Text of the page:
ProQuest has partnered with the National Library of Scotland to create the very first digitised collection of 19th Century House of Lords Parliamentary Papers, providing online access to previously unseen and valuable historical documents. This new collection improves research outcomes for scholars of British History, British Government, Political Science, History and more.
As the working documents of government, the House of Lords Parliamentary Papers encompass wide areas of social, political, economic and foreign policy, providing evidence of committees and commissions during a time when the Lords in the United Kingdom wielded considerable power. Most importantly from a legislative perspective, this collection will include many bills which originated and were subsequently rejected by the Lords – rich indicators of the direction and interests of the Lords that have been largely lost to researchers.
Further, the final version of a bill passing from Commons to the Lords will also be included in the newly digitised papers. The collection will shed new light on edits and revisions taken by the Lords on these key bills in their last stages of the legislative process and will provide a full study and understanding of this activity. The House of Lords Parliamentary Papers will fill in the gap in how legislation was authored, amended, and passed. Revealing previously unknown material such as statistical data, oral evidence, and letters and business papers relating not only to Britain but also to the many parts of the world that were under British influence during that time, this is a highly valuable resource.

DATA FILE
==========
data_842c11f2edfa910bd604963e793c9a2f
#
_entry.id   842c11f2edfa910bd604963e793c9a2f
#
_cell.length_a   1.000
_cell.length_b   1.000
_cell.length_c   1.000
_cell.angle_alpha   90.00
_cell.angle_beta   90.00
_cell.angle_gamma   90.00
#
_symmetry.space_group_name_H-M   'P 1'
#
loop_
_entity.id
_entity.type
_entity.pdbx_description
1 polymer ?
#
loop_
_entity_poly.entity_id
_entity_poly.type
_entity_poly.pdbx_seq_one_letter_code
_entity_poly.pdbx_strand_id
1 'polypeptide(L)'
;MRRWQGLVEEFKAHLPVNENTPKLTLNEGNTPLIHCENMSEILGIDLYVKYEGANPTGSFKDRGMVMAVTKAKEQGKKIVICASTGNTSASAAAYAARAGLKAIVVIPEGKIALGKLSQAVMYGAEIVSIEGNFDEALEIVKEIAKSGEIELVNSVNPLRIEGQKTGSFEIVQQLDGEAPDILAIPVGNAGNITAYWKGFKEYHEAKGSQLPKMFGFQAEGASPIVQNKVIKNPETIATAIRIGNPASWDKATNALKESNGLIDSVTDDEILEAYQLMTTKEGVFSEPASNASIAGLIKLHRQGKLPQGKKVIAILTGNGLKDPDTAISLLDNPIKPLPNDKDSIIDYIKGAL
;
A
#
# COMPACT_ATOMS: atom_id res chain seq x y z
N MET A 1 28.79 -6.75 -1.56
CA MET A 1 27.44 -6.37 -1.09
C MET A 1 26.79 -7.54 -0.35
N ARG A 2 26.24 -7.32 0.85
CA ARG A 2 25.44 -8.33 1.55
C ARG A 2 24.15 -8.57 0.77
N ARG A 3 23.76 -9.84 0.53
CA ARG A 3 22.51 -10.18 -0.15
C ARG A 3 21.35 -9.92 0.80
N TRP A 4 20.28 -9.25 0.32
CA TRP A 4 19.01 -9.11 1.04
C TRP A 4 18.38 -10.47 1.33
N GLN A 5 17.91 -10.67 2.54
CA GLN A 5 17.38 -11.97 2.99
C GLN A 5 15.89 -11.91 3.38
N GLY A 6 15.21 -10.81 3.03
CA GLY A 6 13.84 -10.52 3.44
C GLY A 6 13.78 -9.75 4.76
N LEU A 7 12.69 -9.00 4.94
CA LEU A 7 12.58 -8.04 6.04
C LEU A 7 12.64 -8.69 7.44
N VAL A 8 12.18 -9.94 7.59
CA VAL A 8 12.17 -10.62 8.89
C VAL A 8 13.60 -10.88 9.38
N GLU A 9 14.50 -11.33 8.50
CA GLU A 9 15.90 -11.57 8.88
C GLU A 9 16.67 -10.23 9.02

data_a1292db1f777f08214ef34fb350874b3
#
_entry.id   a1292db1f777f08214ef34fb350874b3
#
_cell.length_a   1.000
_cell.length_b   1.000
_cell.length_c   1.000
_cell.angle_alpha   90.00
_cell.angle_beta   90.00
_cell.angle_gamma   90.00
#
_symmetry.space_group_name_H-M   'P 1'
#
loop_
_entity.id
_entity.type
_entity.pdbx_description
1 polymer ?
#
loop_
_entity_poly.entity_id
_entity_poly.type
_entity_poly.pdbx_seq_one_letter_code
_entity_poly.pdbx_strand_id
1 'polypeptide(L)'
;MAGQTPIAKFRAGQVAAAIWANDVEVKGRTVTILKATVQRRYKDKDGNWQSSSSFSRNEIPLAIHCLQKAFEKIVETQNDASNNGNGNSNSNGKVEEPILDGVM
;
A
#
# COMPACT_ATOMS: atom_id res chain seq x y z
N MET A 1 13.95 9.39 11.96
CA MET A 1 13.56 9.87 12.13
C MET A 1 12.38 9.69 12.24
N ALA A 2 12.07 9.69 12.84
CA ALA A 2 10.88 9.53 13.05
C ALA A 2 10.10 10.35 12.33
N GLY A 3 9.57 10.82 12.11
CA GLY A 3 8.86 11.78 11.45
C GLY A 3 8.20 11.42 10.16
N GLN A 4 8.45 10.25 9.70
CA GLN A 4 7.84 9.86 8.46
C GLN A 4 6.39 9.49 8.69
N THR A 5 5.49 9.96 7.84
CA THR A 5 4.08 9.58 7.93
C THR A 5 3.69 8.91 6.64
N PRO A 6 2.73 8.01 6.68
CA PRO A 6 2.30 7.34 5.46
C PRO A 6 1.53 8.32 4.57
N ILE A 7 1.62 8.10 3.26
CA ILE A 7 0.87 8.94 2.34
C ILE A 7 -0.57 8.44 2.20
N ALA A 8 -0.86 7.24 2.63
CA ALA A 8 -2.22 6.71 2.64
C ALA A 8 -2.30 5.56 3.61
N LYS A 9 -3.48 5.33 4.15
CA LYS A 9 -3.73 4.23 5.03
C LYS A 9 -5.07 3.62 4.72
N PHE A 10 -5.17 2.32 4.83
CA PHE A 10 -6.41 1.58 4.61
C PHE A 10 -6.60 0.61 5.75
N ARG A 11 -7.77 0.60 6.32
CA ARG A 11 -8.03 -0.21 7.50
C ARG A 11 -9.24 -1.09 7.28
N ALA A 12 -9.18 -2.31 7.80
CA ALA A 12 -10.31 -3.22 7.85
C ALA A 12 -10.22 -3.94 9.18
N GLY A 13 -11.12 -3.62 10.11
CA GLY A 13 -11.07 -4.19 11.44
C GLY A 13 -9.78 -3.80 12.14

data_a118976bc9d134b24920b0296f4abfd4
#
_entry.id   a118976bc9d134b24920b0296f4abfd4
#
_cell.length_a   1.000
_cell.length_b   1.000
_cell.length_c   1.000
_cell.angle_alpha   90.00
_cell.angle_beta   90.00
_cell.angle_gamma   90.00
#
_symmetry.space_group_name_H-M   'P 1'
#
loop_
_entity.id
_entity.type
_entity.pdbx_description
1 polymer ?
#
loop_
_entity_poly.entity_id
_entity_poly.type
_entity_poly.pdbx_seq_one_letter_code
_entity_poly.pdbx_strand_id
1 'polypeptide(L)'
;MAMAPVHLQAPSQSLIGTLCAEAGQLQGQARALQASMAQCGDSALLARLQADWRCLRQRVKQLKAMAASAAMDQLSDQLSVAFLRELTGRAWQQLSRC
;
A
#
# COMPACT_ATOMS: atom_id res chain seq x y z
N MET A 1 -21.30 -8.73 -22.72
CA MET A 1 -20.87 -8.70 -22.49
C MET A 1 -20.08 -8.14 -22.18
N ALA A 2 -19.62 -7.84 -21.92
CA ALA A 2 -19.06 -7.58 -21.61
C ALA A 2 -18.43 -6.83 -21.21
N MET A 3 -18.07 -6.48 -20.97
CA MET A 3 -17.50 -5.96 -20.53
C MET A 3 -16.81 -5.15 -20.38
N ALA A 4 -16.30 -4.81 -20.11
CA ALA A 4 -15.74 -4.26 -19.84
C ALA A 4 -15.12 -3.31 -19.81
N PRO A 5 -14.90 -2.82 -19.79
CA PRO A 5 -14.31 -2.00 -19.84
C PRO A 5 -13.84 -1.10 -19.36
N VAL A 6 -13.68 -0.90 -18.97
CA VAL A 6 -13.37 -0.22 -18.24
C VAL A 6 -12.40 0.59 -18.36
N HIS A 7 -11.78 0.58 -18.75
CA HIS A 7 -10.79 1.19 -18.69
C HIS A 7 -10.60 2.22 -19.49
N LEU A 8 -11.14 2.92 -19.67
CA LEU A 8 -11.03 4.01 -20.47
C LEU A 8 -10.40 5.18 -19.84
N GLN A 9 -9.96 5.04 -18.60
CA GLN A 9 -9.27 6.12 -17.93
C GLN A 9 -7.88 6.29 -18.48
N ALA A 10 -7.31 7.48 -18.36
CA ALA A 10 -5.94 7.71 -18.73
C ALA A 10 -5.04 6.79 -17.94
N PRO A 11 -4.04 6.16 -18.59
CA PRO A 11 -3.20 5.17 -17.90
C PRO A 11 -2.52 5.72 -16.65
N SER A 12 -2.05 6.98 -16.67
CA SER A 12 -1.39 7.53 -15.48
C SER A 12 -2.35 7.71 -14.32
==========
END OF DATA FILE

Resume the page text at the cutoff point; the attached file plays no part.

There are very few surviving copies of this important historical collection because of the way the documents were originally printed and stored. The National Library of Scotland has one of the most comprehensive sets in existence as part of its world class collections and is delighted to be working closely with the House of Lords Library to deliver this project.
Dr John Scally, Scotland’s National Librarian said: “More British Prime Ministers served in the Lords in the 19th century than in the House of Commons, despite the progressive dwindling of the influence of the upper chamber. This is a fascinating period in our history and digitisation will make these important papers available on any screen anytime, anywhere....”